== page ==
This patch turns the case of "gcc cannot prove" into a compile time
      warning, as long as a sufficiently new gcc is in use that supports
      this. The objective is that these warnings will trigger developers
      checking new cases out before a security hole enters a linux kernel
      Signed-off-by: default avatarArjan van de Ven <arjan@linux.intel.com>
      Cc: Linus Torvalds <torvalds@linux-foundation.org>
      Cc: "David S. Miller" <davem@davemloft.net>
      Cc: James Morris <jmorris@namei.org>
      Cc: Jan Beulich <jbeulich@novell.com>
      LKML-Reference: <20090930130523.348ae6c4@infradead.org>
      Signed-off-by: default avatarIngo Molnar <mingo@elte.hu>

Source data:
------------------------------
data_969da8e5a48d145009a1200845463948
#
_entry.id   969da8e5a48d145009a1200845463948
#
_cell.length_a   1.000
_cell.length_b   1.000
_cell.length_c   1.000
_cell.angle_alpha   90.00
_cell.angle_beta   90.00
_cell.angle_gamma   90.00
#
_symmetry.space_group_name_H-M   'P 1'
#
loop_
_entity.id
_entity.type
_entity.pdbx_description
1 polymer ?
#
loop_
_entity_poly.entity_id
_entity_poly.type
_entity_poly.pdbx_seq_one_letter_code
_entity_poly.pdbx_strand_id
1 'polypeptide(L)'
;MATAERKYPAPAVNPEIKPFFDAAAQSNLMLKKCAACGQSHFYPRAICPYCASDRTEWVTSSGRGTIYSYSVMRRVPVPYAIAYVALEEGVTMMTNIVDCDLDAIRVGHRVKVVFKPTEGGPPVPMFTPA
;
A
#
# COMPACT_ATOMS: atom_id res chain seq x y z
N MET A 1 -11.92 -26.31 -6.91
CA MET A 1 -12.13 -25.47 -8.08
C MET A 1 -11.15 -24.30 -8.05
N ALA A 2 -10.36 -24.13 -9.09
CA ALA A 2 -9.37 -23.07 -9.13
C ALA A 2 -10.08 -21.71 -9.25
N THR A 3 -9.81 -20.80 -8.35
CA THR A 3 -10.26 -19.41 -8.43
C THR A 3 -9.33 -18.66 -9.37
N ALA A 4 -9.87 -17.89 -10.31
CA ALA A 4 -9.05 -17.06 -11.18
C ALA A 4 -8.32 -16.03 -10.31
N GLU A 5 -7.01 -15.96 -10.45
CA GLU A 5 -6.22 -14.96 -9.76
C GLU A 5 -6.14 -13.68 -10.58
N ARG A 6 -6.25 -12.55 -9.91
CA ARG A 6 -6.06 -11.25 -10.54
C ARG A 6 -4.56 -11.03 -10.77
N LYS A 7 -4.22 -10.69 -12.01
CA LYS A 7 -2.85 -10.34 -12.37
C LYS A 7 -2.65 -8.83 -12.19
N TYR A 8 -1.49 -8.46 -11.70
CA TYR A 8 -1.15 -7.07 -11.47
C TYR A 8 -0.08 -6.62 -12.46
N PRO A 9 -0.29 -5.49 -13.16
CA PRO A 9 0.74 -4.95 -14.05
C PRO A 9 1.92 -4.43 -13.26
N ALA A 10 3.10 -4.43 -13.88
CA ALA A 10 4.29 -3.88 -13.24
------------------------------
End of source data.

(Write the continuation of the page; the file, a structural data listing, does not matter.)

20. 26 Sep, 2009 1 commit
    • Arjan van de Ven's avatar
      x86: Use __builtin_object_size() to validate the buffer size for copy_from_user() · 9f0cf4ad
      Arjan van de Ven authored
      gcc (4.x) supports the __builtin_object_size() builtin, which
      reports the size of an object that a pointer point to, when known
      at compile time. If the buffer size is not known at compile time, a
      constant -1 is returned.
      This patch uses this feature to add a sanity check to
      copy_from_user(); if the target buffer is known to be smaller than
      the copy size, the copy is aborted and a WARNing is emitted in
      memory debug mode.
      These extra checks compile away when the object size is not known,
      or if both the buffer size and the copy length are constants.
      Signed-off-by: default avatarArjan van de Ven <arjan@linux.intel.com>
      LKML-Reference: <20090926143301.2c396b94@infradead.org>
      Signed-off-by: default avatarIngo Molnar <mingo@elte.hu>
  21. 26 Mar, 2009 1 commit
  22. 02 Jan, 2009 2 commits
    • Linus Torvalds's avatar
      Disallow gcc versions 4.1.{0,1} · f9d14250